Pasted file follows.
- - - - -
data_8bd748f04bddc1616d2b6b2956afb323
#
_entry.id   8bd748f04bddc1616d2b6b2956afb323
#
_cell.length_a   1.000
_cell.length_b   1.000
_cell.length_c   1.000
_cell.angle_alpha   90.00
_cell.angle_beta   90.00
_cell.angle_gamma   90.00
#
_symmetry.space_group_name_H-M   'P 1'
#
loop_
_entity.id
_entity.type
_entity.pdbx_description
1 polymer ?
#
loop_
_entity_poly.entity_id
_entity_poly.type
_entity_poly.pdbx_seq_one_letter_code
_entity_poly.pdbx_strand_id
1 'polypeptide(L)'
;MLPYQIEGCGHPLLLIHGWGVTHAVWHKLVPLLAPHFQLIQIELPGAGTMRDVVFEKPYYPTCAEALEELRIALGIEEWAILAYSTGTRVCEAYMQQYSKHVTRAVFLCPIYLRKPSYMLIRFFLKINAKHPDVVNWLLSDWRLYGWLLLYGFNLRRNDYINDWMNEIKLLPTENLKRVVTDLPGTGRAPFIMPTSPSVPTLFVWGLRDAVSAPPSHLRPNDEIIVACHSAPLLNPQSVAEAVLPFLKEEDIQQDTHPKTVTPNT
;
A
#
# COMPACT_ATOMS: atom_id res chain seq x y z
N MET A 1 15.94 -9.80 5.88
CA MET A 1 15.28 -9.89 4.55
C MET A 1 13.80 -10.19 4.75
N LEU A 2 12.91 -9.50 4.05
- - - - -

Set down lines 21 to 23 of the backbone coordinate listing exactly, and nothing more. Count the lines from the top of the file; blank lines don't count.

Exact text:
_entity_poly.entity_id
_entity_poly.type
_entity_poly.pdbx_seq_one_letter_code